Bryant Scholars Program Expands to All Four-year Missouri Universities, Colleges
The University of Missouri School of Medicine is expanding its Bryant Scholars Program, a program designed to train more physicians to practice in rural areas, to all four-year universities and colleges in Missouri. Through this expansion, students from 24 additional universities will be eligible to apply to the MU School of Medicine’s Bryant Scholars Pre-admissions Program, bringing the total number of eligible institutions to 37.
“The MU School of Medicine is in a key position to increase the physician workforce in rural Missouri,” said Kathleen Quinn, PhD, associate dean for rural health. “Medical students who have grown up in rural Missouri are more likely to practice in those areas, when compared to their classmates from urban areas. This expansion will help keep rural students in Missouri for medical school and, ultimately, rural practice.”
According to Quinn, 77 percent of Bryant Scholars now practice in Missouri, and 69 percent of that group practice in rural locations. Quinn says starting in academic year 2015-16, students from all four-year universities and colleges in Missouri will be eligible for the program. In addition, students attending Missouri public or independent two-year colleges may be eligible to apply for pre-admission to the University of Missouri School of Medicine.
Quinn says students currently enrolled at a two-year college will need to provide proof of acceptance at a Missouri four-year public or independent college or university at the time of application, and upon acceptance into the Bryant Scholars Program, provide enrollment verification at the four-year college or university they are attending.
The Bryant Scholars program is a cooperative effort among Missouri colleges and universities and the MU School of Medicine. Through the program, eligible undergraduate college students are pre-admitted to medical school at MU. For pre-admission, undergraduate college students are required to achieve certain academic standards, demonstrate ongoing professional conduct and participate in required activities.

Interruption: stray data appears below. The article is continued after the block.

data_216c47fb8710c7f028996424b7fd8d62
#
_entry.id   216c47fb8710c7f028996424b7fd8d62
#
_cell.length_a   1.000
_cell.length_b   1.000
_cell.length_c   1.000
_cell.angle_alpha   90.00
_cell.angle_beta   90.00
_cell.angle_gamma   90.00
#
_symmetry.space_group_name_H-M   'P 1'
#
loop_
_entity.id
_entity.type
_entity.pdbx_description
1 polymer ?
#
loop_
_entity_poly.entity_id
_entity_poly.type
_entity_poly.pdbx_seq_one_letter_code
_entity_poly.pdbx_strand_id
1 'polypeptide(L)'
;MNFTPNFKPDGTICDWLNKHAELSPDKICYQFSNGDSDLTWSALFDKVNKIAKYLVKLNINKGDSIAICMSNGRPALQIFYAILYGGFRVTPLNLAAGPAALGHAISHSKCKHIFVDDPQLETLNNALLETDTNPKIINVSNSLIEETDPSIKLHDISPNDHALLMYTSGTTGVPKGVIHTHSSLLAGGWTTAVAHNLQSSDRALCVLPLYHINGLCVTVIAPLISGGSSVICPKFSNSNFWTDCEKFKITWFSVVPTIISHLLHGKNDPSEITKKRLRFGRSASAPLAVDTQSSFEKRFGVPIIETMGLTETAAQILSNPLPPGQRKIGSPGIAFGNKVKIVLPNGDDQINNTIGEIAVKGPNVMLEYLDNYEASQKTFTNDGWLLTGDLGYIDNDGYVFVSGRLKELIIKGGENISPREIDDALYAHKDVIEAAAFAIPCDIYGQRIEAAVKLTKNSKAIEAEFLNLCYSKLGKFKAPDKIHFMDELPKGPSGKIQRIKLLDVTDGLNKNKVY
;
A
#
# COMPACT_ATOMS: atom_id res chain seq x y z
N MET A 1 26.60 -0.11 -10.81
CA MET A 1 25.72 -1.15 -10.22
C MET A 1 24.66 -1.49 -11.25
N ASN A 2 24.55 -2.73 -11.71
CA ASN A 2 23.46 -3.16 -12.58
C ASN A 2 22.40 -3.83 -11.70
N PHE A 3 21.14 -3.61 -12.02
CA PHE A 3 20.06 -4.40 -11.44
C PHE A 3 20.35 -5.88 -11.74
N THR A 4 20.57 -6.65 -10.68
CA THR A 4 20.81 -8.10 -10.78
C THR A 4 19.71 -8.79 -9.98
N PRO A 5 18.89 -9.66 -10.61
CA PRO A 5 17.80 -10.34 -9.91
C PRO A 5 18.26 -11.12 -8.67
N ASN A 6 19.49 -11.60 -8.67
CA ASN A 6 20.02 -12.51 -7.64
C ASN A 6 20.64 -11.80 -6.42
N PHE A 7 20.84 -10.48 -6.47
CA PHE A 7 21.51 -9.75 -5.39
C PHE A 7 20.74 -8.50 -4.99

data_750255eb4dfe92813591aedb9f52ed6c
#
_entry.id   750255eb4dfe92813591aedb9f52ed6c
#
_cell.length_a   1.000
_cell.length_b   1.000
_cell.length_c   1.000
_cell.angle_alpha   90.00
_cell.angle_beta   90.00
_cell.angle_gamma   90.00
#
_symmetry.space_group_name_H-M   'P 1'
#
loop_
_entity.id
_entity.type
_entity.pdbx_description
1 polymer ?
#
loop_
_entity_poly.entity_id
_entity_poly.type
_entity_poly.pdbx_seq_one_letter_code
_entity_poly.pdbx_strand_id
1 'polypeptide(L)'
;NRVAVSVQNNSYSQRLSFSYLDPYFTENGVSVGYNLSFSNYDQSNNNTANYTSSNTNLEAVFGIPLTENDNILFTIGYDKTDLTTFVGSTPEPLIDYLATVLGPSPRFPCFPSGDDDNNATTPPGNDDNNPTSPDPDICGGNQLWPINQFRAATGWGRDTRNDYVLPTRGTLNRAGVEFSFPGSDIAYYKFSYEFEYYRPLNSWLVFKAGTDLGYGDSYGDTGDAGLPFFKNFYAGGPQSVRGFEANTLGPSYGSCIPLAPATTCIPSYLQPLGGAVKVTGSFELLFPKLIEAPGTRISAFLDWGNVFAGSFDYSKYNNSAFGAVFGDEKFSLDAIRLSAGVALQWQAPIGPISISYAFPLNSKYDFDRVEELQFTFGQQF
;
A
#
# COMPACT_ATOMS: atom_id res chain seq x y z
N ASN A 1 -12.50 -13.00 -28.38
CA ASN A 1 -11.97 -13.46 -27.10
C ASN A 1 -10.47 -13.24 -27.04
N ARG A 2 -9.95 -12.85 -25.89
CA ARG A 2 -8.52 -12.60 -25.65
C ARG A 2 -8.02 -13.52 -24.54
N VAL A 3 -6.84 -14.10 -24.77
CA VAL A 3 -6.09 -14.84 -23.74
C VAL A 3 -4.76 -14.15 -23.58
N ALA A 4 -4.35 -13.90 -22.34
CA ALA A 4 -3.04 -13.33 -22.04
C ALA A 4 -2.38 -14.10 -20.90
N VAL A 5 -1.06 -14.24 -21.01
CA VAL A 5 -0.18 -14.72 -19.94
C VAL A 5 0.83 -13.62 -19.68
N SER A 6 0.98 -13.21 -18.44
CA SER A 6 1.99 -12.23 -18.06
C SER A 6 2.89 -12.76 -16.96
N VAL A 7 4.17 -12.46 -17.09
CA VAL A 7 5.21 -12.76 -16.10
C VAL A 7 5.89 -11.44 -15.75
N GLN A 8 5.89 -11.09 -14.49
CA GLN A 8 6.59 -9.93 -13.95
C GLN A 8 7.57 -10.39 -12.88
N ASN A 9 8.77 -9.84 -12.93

Quinn says acceptance into the Bryant Scholars program is based on students’ high academic achievement, commitment to a career in rural medicine, personal characteristics expected of quality physicians and a small-town or rural background.
“There only are 104 seats available in a current MU School of Medicine class, and up to 15 of those are reserved for Bryant Scholars,” said Quinn. “Each year, MU receives close to 2,000 applications for medical school, so being pre-admitted into the program can be a huge benefit for students.”
Bryant Scholars are exposed to the MU School of Medicine’s curriculum during their undergraduate studies, in addition to having access to medical school faculty and staff at retreats. During their junior year in college, Bryant Scholars are required to participate in a mentorship program with a rural physician, job shadowing and devoting time to career guidance and professional development. They also get the chance to develop relationships with other Bryant Scholars, which can help ease the anxiety some students face when transitioning to medical school.
The Bryant Scholars Program began in 1995 as part of the Rural Track Pipeline Program at the MU School of Medicine. It is named after Lester Bryant, M.D., who served as dean of the MU School of Medicine from 1989 to 1998 and created the program to address the shortage of physicians in Missouri. For more information about the Bryant Scholars Program, please visit http://medicine.missouri.edu/ahec/.